Princesses Behaving Badly by Linda Rodríguez McRobbie

Princesses Behaving Badly Real Stories from History without the Fairytale endings

Rating: 5 Stars ★★★★★

Princess Alfhild had a choice to make.


You think you know her story. You’ve read the Brothers Grimm, you’ve watched the Disney cartoons, you cheered as these virtuous women lived happily ever after. But the lives of real princesses couldn’t be more different. Sure, many were graceful and benevolent leaders—but just as many were ruthless in their quest for power, and all of them had skeletons rattling in their royal closets.

Princess Stephanie von Hohenlohe was a Nazi spy. Empress Elizabeth of the Austro-Hungarian empire slept wearing a mask of raw veal. Princess Olga of Kiev murdered thousands of men, and Princess Rani Lakshmibai waged war on the battlefield, charging into combat with her toddler son strapped to her back. Princesses Behaving Badly offers minibiographies of all these princesses and dozens more.


What a great read. It’s very sad I haven’t heard from many of these women. Because their stories are fascinating.

Swayed by her mother’s wise counsel, Alfhild decided that Alf was not the man for her. Instead, she decided to trade her modesty for men’s clothing and go to sea as a rampaging pirate, leading a crew of lady buccaneers. As you do.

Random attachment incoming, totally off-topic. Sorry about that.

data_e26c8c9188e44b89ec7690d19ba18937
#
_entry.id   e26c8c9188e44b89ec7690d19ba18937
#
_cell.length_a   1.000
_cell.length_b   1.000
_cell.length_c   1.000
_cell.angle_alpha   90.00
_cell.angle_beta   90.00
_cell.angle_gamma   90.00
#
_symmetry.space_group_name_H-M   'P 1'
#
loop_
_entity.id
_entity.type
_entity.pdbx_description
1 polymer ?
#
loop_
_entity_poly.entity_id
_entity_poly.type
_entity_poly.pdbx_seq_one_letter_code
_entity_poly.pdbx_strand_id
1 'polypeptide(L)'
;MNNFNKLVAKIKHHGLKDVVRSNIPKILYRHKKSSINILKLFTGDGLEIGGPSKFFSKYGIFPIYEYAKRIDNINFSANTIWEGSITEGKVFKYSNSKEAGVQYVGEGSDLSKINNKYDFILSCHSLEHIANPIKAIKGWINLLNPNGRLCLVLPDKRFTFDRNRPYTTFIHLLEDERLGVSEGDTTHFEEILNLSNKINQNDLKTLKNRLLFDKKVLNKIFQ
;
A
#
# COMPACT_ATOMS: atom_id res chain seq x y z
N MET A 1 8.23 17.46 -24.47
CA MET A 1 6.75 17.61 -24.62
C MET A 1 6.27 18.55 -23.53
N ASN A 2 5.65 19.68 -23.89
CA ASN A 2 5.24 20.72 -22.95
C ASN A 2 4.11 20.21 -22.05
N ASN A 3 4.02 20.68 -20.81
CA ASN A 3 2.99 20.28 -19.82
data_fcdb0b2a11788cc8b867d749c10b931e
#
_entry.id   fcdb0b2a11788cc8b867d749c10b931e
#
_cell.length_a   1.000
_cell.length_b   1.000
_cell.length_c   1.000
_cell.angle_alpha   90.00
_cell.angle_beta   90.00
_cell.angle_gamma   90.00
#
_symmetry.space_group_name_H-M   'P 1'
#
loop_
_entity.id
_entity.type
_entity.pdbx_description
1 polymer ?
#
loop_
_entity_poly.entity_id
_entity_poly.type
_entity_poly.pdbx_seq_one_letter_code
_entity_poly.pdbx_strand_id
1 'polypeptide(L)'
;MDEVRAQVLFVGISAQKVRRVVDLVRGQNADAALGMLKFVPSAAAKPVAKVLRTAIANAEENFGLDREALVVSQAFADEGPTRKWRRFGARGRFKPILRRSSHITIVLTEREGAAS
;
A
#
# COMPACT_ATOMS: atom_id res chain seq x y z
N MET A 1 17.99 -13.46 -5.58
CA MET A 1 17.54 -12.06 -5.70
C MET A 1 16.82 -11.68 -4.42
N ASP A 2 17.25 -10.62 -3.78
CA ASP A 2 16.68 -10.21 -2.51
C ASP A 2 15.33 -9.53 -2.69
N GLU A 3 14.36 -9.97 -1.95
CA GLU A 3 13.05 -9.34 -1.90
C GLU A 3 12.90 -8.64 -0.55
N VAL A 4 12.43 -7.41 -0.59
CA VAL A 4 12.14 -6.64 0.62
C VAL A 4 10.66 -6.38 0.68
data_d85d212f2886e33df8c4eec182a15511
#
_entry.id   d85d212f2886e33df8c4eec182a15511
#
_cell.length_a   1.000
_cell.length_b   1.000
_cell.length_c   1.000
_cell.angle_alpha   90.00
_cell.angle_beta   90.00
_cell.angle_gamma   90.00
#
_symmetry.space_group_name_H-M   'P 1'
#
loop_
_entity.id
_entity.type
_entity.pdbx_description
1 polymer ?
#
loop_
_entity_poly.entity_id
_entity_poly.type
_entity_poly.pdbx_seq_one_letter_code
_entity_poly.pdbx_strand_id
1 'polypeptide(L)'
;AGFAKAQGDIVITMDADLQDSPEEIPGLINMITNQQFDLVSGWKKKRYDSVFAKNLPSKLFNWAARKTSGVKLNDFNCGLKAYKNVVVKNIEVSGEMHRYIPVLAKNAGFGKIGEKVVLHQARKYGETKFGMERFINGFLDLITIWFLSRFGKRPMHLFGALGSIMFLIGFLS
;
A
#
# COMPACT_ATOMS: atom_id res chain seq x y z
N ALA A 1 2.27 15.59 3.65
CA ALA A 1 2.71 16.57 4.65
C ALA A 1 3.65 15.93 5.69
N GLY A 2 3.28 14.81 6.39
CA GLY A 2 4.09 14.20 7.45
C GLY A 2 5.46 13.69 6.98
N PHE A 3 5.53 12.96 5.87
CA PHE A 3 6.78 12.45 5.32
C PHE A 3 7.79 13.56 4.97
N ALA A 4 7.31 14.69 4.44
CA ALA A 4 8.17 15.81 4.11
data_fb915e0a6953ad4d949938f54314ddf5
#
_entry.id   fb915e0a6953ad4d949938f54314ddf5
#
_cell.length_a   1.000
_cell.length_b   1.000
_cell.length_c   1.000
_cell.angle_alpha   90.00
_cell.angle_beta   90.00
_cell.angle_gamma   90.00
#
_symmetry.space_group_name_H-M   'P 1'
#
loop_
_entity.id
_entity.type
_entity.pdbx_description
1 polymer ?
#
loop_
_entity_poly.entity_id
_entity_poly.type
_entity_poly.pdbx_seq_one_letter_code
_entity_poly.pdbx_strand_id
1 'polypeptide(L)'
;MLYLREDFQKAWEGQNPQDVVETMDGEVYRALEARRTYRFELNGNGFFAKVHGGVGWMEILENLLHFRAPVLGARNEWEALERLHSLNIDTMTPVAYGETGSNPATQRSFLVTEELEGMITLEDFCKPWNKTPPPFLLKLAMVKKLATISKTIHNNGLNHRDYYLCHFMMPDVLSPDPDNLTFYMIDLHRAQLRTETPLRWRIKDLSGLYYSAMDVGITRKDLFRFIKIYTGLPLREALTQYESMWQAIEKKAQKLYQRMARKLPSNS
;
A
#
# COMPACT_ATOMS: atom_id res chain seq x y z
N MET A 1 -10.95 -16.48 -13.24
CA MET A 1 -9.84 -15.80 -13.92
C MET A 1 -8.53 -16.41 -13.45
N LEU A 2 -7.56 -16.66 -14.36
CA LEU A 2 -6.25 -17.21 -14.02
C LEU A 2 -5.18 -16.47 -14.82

The book is structured into different parts: warriors, usurpers, schemers, survivors, partiers, floozies and madwomen.

Each of these parts contains short biographies of historical women and their deeds.

The biographies in this book are short, but awesome. All these women deserve full-blown biographies, but that is not the point of this book. The point is a short introduction to their badassery and it totally delivers.

I also loved the way the biographies are written. They are highly entertaining not only because of their subjects, but also because the writing is very humorous.

The next morning, after the cavorting aristocrats had departed with fond memories, a bit of a hangover, and possibly some exciting new venereal diseases, they began receiving anonymous letters threatening to reveal exactly what they’d gotten up to at the secluded schloss.

Overall, an utterly fascinating, highly enjoyable read.


Amazing mini-biographies of some of the most fascinating women in history.



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